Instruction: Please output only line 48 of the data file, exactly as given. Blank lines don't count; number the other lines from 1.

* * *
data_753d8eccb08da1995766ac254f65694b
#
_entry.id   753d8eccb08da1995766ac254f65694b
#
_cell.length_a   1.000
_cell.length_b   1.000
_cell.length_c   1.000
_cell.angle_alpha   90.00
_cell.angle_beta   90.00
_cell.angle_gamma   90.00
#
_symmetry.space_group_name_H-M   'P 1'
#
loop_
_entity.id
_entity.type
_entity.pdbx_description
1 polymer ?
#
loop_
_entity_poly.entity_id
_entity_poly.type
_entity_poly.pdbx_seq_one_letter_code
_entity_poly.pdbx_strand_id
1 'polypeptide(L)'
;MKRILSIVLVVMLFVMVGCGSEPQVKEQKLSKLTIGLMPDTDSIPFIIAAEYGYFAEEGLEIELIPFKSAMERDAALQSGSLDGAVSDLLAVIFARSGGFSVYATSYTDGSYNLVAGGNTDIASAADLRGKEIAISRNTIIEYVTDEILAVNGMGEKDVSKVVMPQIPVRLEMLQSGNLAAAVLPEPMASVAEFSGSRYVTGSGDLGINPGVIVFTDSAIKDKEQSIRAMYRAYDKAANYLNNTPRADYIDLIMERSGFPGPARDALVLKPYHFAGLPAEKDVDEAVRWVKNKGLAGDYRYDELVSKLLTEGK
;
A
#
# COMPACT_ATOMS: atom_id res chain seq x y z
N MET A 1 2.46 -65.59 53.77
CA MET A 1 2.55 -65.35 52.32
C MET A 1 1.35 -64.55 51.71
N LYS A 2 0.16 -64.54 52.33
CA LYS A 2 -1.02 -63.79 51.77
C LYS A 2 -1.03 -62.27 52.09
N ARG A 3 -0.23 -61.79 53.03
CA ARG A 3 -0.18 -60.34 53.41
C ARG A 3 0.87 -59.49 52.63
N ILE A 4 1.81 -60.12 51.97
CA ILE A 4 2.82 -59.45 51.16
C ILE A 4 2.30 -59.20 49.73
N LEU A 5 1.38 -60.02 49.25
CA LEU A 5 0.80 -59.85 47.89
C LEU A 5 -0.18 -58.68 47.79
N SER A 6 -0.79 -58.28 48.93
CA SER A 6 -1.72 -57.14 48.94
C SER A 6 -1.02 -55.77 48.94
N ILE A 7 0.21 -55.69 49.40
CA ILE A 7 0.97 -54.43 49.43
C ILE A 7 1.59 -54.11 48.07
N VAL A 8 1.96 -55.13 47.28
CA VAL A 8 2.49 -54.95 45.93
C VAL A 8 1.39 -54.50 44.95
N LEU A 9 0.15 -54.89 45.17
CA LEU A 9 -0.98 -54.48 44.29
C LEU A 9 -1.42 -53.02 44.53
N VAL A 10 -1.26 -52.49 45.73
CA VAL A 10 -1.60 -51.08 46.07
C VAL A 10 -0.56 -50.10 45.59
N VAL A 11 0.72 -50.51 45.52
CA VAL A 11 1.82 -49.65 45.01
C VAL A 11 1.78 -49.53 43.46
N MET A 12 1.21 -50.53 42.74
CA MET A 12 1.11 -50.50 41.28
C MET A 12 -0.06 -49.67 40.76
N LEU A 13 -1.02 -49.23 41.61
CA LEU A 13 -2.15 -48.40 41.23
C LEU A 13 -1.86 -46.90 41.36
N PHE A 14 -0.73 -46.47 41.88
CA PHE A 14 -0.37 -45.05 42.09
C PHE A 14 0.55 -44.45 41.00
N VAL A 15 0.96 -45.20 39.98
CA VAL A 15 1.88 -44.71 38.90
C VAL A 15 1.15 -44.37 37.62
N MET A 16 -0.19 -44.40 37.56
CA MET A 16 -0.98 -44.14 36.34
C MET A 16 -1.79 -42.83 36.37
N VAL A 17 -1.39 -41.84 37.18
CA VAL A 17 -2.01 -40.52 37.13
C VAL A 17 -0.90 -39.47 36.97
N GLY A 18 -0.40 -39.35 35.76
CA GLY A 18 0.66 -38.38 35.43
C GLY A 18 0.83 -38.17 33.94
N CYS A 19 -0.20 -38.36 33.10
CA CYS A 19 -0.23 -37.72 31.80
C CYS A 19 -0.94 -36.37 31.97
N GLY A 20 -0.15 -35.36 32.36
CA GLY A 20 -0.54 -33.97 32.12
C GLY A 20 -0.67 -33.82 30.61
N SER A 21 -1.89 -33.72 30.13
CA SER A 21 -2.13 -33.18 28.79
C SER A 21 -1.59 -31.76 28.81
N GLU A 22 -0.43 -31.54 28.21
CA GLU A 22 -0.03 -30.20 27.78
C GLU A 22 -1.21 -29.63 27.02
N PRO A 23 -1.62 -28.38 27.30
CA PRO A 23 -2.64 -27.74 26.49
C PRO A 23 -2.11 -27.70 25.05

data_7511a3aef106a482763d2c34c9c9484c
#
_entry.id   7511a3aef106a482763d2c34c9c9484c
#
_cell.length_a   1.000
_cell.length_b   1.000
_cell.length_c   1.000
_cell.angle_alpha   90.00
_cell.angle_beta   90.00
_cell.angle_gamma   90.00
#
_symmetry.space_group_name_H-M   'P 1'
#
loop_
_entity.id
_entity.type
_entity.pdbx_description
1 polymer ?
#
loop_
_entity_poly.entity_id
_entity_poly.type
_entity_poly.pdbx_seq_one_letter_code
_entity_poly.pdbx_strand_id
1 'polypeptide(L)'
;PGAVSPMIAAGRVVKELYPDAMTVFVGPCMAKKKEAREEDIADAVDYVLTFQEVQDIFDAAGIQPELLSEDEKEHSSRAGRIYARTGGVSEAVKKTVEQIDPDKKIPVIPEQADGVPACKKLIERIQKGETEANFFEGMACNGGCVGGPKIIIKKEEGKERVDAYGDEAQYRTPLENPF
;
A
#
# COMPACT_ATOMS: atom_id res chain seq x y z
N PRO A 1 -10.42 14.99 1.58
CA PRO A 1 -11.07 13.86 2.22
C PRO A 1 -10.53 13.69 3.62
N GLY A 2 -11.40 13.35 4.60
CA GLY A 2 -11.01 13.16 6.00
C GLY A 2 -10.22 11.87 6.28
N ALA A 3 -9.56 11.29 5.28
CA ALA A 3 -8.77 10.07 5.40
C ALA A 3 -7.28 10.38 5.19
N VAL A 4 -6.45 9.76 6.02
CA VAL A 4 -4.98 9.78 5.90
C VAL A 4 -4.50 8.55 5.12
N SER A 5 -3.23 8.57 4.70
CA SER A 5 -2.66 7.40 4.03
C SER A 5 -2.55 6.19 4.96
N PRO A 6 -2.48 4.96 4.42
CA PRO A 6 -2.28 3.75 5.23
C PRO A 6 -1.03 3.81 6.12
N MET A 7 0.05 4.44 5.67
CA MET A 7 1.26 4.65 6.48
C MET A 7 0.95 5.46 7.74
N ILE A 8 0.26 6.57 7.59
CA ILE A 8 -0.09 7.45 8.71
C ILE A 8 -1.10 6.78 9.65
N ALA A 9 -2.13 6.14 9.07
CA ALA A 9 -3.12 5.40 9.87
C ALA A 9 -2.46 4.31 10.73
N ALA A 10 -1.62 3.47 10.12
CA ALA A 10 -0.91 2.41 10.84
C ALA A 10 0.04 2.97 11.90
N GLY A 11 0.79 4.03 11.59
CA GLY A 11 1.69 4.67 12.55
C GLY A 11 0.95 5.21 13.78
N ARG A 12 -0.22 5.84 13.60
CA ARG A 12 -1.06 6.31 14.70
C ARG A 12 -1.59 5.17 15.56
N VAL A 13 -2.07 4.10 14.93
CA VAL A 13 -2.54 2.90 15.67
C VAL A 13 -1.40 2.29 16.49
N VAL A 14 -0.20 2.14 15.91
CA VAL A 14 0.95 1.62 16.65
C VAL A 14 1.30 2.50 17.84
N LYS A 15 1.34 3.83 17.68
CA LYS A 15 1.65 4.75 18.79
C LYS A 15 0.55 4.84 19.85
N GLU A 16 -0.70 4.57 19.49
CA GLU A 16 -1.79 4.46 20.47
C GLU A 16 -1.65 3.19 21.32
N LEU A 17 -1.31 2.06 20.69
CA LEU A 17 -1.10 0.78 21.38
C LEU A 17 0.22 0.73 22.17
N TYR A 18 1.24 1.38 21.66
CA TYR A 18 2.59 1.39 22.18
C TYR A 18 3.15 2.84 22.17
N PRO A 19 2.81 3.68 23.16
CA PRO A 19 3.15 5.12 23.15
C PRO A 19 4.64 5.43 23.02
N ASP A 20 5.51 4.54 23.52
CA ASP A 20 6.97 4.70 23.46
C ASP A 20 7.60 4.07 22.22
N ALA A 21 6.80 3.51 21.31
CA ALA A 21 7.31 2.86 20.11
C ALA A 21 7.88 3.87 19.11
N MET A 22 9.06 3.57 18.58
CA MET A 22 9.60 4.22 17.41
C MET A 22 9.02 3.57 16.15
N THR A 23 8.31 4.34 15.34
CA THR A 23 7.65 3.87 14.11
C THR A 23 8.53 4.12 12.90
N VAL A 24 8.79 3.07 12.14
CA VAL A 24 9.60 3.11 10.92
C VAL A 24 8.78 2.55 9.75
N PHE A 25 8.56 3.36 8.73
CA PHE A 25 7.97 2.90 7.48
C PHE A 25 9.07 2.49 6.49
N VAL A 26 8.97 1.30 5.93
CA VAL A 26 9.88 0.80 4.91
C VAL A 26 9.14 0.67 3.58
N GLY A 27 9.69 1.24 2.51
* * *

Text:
C SER A 6 -1.02 -55.77 48.94